Brain tumours, when classified as cancerous, they are further divided into four grades to help in diagnosis. With each grade, the tumour will indicate its pace of growth and spread, thus helping the doctors to formulate an appropriate treatment plan.
Surgery for Brain Tumours
Amongst many other treatment methods, surgery is one of the main treatment options used for brain tumours.
The idea of undergoing the procedure might sound frightening, but with the expertise of the highly skilled neurosurgeons in collaboration with doctors from other specialities, make the process safe.
Brain tumour surgery is mainly of two types:
Craniotomy: Neurosurgeons prefer this as the most common surgical treatment option to remove a brain tumour, using general anaesthesia wherein they cut a part of the bone from the skull to access an opening to operate. The imaging scans help the surgeon to locate and find the precise position of the tumour. After the tumour is removed, the surgeon secures the bone back using small metal brackets and stitching the skin over it.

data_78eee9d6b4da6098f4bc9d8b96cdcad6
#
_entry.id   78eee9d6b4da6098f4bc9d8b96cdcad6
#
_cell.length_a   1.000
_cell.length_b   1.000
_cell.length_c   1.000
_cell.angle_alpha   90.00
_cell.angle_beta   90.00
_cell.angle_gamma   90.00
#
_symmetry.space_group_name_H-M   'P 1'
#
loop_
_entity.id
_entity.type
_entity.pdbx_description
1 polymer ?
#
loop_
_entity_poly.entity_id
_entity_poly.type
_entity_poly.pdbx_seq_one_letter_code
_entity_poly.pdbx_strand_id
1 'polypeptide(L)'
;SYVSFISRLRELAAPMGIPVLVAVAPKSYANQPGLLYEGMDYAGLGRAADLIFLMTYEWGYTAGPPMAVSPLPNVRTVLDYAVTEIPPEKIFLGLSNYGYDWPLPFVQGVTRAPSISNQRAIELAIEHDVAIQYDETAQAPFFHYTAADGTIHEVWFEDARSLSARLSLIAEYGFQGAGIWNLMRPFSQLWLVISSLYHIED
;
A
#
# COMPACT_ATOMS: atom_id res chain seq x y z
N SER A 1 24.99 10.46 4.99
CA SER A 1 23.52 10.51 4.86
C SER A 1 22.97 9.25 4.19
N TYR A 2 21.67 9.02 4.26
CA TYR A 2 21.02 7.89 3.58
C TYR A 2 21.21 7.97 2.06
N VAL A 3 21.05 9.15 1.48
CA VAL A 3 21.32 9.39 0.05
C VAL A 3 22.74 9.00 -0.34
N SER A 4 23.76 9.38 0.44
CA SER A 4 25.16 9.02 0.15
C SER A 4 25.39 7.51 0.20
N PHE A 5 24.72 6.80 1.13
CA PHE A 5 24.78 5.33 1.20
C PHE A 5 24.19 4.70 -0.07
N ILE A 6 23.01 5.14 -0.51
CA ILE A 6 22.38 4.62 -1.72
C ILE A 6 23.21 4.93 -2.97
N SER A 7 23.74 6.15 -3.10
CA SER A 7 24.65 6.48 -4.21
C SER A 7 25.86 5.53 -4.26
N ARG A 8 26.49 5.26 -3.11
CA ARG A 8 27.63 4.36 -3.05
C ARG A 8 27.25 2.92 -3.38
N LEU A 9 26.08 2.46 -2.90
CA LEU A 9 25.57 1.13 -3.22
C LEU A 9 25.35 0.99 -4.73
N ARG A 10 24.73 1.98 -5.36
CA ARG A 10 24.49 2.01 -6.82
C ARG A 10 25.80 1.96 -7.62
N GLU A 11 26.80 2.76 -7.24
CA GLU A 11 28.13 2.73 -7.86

Awake Craniotomy: In certain cases, the Neurosurgeon might suggest awake craniotomy if the tumour is located close to the part that controls important functions like speech, reflexes or movement. The patient might be kept awake either for one part of the surgery or throughout the surgery, using aintravenous anaesthesia. Some of the surgeries are carried out while the surgeons monitor the brain’s electrical activity, also referred to as intra operative neurosurgical monitoring. This makes the surgery safe and allows to remove more tumours is required.
During such surgeries, the patient is asked to do different tasks like talking, singing, moving their limbs, etc, to check if the functioning of the brain. After removing the tumour, the bone is fixed and the skin is closed .
Since the brain does not have any receptors to understand pain, it does not feel any. The rest of the body is kept under anaesthesia to numb the areas that may feel pain during the surgery. The surgical procedure is carried out keeping all safety measures and comfort of the patient in mind.
This is a minimally invasive or keyhole brain surgery, wherein the Neurosurgeon removes either a part of or the entire tumour found in the ventricles (fluid filled spaces)in the brain. This procedure is also used in order to remove fluid build-up from the brain (hydrocephalus).
Post- surgery, it is essential for some patients to undergo rehabilitation to ensure proper and speedy recovery. The patient may be advised to undergo rehabilitation therapies such as:
- Physical Therapy to help recover any lost muscle strength and restore motor skills
- Occupational Therapyto help in getting back to daily routine life and work
- Speech Therapytohelp patients with difficulty in speaking
- Tutoring for children to cope with memory changes after undergoing a brain surgery